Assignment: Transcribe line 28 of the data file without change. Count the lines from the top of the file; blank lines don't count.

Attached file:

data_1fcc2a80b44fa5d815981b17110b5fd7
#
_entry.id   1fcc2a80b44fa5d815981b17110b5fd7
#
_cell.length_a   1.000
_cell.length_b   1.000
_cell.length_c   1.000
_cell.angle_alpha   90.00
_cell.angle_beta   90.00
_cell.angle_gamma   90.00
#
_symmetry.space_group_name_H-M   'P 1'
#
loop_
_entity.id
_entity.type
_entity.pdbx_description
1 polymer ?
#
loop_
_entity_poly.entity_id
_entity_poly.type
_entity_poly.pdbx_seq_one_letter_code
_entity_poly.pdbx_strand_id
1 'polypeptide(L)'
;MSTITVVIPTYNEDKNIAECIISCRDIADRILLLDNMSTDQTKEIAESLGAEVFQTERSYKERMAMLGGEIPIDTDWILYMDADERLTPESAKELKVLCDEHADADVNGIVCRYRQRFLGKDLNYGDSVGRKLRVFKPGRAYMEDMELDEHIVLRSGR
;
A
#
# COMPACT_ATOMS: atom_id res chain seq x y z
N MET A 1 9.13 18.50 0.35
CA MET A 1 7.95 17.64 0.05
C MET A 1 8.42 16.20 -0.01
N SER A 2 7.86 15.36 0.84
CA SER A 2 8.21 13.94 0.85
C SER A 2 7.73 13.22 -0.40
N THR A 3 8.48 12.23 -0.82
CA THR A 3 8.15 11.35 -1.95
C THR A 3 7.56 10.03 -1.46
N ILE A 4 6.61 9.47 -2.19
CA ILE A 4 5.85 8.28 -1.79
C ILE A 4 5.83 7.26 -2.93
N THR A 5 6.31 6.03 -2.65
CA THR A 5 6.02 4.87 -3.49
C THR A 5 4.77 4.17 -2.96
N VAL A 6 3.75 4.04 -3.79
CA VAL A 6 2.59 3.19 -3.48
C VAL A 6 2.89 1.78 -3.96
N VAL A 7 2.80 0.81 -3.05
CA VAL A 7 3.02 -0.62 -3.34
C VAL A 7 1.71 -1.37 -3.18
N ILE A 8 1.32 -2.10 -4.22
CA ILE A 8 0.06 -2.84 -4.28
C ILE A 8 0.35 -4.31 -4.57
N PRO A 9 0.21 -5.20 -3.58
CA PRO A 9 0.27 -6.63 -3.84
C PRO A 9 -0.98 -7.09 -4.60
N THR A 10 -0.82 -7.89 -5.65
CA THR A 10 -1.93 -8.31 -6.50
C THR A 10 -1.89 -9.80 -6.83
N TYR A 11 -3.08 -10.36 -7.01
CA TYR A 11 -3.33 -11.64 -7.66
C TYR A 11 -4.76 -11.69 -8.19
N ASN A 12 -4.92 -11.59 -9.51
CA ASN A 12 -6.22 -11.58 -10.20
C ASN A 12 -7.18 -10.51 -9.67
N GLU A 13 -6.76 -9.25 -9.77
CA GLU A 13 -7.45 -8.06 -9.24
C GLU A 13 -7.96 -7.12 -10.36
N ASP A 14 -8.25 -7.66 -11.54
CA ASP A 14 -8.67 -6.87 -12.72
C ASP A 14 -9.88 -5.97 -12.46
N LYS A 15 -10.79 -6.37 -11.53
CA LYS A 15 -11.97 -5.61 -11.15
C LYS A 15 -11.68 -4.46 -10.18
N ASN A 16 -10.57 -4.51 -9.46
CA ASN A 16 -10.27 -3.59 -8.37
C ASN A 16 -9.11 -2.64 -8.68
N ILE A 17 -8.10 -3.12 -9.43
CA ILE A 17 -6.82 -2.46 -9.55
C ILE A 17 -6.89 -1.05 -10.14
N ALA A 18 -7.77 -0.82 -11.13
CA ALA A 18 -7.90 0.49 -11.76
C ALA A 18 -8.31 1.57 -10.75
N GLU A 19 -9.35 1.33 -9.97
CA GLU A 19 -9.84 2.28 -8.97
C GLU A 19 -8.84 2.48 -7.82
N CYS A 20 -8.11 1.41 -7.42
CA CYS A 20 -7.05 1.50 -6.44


A